2. Season with salt and sugar. The final vinaigrette should be balanced, not too sour or sweet.

Spiced Hung Curd

  • 1 cup hung curd

  • 1 clove garlic

  • 1 tsp toasted cumin powder, ground fine

  • ½ tsp honey

  • Salt (to taste)

  1. In a bowl whisk the hung curd till smooth with no lumps, add in all the ingredients and whisk again till smooth, check for seasoning.

Puffed Barley

  • 1 cup barley

  • Salt (to taste)

  • Oil to fry

  1. Cook the barley in properly salted water till soft, strain and cool down.

  2. Spread out into trays in a single layer over silpats and dehydrate at 80 C for 12 hrs.

  3. Pull off the silpat and reserve.

  4. Heat oil in a rondeau till hot and almost smoking (220 C), add in the dehydrated grains and allow to puff 5-7 seconds. Pull them out on kitchen paper and season with salt immediately.

Puffed Jowar

  • 1 cup jowar

  • Salt (to taste)

  • Oil to fry

  1. Cook the jowar in properly salted water until soft very soft, strain and cool down.

  2. Spread out into trays in a single layer over silpats and dehydrate at 80 c for 12 hrs.

  3. Pull off the silpat and reserve.

  4. Heat oil in a rondeau till hot and almost smoking (220 C), add in the dehydrated grains and allow to puff 5-7 seconds. Pull them out on kitchen paper and season with salt immediately.

To Finish

  • 2 cups cooked barley

  • 1.5 cups cooked bulger

  • 2 tbsp fine brunoised onions

  • 4 tbsp fine sliced chives

  • 4 tbsp fine chopped coriander stems

  • ½ cup pomegranate seeds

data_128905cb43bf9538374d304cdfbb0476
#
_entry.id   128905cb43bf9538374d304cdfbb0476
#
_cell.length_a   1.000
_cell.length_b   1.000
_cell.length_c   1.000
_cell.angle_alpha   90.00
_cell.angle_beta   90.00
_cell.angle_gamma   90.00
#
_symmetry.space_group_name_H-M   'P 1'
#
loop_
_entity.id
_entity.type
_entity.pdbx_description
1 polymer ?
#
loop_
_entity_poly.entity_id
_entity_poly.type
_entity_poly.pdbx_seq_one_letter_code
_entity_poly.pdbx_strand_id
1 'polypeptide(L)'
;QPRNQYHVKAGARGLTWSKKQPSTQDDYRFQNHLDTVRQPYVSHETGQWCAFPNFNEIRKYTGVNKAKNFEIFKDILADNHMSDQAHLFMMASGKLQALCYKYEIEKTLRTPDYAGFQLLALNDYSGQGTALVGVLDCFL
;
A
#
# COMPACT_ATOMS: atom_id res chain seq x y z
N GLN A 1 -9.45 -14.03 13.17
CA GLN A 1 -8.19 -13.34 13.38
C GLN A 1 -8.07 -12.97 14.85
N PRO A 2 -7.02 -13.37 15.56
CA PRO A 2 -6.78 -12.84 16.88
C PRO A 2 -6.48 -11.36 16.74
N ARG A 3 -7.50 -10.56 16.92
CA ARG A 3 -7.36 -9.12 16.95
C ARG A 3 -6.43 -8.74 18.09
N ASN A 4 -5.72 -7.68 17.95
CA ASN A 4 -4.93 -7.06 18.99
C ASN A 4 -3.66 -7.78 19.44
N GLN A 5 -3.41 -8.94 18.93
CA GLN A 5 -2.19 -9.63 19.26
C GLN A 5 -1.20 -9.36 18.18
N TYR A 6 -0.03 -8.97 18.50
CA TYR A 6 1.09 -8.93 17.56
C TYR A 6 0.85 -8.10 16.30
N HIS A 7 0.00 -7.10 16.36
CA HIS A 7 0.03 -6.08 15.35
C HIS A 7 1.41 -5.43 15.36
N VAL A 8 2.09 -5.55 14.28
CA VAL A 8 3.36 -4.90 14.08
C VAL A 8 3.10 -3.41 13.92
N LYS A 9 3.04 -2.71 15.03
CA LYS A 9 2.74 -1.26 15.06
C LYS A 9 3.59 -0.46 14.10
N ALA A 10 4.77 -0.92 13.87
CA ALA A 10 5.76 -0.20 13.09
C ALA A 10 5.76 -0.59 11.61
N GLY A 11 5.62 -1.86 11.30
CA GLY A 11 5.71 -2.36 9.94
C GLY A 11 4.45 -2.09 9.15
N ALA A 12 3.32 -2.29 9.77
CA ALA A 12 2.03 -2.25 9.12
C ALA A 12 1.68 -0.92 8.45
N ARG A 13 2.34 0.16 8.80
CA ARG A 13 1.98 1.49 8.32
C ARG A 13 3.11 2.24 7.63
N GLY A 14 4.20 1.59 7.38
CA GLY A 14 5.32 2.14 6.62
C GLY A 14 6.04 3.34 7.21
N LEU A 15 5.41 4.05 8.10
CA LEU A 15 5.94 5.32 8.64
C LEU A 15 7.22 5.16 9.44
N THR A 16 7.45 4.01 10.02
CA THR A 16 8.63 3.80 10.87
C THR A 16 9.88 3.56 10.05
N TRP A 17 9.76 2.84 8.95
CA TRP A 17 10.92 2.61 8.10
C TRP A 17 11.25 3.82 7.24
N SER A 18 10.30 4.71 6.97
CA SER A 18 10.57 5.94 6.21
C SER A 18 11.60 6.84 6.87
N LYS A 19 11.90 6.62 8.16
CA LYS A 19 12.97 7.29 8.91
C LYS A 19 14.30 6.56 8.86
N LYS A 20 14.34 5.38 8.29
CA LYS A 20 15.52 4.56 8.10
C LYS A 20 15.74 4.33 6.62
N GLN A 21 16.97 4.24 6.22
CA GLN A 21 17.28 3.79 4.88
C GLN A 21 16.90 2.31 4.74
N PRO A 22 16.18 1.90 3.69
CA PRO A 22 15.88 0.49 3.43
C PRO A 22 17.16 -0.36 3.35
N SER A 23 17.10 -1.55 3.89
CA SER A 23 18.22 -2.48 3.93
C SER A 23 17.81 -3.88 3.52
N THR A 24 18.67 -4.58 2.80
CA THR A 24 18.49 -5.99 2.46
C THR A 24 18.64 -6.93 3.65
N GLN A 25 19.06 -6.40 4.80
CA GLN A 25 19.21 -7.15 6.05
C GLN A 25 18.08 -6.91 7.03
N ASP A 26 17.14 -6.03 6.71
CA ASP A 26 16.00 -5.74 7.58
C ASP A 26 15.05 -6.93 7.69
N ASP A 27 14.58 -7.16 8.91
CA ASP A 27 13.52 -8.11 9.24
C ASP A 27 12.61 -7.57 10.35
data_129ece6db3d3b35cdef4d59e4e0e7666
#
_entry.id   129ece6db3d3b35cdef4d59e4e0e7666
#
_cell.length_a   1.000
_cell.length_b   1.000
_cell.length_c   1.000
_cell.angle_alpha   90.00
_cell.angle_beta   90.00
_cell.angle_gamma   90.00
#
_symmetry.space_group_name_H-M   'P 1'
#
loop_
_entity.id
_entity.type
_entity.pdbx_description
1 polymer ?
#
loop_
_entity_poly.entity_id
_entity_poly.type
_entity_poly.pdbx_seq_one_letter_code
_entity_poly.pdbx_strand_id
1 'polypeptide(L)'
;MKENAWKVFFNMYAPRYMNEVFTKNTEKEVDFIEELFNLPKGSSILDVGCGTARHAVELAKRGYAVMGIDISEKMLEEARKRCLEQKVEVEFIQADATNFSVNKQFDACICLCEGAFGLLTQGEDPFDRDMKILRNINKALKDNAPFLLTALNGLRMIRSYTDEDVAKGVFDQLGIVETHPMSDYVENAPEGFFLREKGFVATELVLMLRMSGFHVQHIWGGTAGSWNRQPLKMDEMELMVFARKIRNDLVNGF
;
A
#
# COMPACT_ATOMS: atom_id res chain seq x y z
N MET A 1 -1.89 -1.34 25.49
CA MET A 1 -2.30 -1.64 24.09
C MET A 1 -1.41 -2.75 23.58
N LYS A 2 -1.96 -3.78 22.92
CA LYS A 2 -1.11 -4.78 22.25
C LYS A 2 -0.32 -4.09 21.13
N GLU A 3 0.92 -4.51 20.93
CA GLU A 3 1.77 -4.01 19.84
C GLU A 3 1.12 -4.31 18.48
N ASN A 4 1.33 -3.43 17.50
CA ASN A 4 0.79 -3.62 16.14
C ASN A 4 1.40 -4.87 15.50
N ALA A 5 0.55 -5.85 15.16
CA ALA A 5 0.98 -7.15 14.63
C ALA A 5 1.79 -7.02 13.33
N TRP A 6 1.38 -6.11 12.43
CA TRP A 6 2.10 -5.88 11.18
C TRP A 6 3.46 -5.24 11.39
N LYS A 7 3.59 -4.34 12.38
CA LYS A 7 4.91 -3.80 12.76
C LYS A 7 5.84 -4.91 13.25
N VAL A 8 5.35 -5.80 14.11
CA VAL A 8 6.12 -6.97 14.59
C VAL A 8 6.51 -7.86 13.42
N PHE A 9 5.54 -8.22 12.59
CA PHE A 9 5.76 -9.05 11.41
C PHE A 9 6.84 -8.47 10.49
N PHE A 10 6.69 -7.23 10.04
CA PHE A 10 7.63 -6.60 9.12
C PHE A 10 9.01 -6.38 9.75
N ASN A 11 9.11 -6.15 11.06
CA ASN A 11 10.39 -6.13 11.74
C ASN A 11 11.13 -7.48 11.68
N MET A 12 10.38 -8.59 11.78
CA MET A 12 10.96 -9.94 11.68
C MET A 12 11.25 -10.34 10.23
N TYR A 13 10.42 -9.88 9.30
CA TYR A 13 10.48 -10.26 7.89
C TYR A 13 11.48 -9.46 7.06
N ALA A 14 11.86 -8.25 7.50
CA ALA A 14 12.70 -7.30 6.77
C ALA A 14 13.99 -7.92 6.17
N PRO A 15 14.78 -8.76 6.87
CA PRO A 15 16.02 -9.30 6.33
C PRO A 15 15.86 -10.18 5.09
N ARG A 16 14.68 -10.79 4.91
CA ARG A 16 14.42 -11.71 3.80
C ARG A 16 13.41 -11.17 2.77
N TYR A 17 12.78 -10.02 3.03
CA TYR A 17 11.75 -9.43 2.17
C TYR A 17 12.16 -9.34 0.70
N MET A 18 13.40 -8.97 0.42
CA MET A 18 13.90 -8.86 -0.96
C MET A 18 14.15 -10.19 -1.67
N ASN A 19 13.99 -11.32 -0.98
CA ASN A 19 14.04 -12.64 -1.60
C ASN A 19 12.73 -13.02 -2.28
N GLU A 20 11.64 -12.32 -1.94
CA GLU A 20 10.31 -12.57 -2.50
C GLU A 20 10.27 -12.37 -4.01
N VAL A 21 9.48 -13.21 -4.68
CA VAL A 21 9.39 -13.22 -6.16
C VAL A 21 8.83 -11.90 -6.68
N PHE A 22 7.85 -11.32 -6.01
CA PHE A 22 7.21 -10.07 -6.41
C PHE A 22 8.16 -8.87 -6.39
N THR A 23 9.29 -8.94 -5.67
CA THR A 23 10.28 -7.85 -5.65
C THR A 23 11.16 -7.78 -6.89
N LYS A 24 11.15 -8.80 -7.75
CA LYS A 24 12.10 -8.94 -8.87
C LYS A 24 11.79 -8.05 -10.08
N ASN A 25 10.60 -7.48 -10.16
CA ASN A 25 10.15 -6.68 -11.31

• ½ cup tomato vinaigrette

  • 4 tbsp puffed barley

  • 4 tbsp puffed jowar

  • 2 tbsp toasted pumpkin seeds

  • 1 cup spiced hung curd

  • Salt (to taste)

  1. In a mixing bowl, add in the cooked grains, chopped onions, chives, coriander stems & pomegranate and toasted pumpkin seeds. Season with salt and add the vinaigrette.

  2. Adjust seasoning, add in the puffed grains and pumpkin seeds and transfer to the nappy bowl.

  3. Quenelle the spiced yoghurt on top and finish with some puffed grains and micro greens over the yoghurt.

Smoked Pumpkin Launji at The Bombay Canteen Serves 6

Smoked pumpkin launji, from the Bombay Canteen’s winter menu.


  • 2 lbs Peeled Pumpkin, Cubed

  • 3 cloves Garlic Peeled

  • ¼ tsp Turmeric powder

  • 150 ml Mustard Oil

  • 2 tbsp sugar (depends largely on the sweetness of the pumpkin)

  • Juice of 1 lime

  • Salt to Taste

  • Small piece of coal

  • 1 tbsp of oil to smoke

  1. Marinate the cubed pumpkin with salt, garlic, turmeric and mustard oil.

  2. Spread the marinated pumpkin on an oven tray in one layer

  3. Cook at 160 c set the timer for 30 min.

  4. Blend with a few crushed ice cubes till super smooth & creamy like a hummus

  5. Chill and season with salt, sugar & lime juice

  6. Heat the coals till the burn red, heat one tbsp of oil

  7. Now place the coal over the pureed pumpkin in a katori/ foil entrapment

  8. Pour the hot oil and cover with a lid smoke for 2-2.5 mins by the clock.

  9. Too much smoke ruins the flavor of the pumpkin.

  10. Transfer to a serving dish and reserve


  • 200 g Ponkh (available in the frozen section at Indian stores, linked here)

  • Oil

  • Salt

  1. Pressure cook the ponkh till soft in some water.

  2. Strain and reserve.

  3. We char the ponkh over embers at the restaurant, but at home you can char it in a pan over high flame stirring continuously.

  4. Season with salt and reserve.


  • Smoked pumpkin hummus

  • Charred ponkh

  • Chilli oil / chilli crisp

  • Pickled onions

  • Lime juice

  1. Scoop a generous dollop of the creamy pumpkin hummus in a bowl

  2. Swirl the spoon in the center to create a well

  3. Toss the charred ponkh in the chilli oil, use as much or as little as you desire

  4. Hit it with a squeeze of lime

  5. Now rest the mixed ponkh in the well created for it

  6. Pour on the excess oil it's always added flavor

  7. Top it with pickled onions to give it that crunch and acidity

  8. Serve with khakra or lavash or just plain potato chips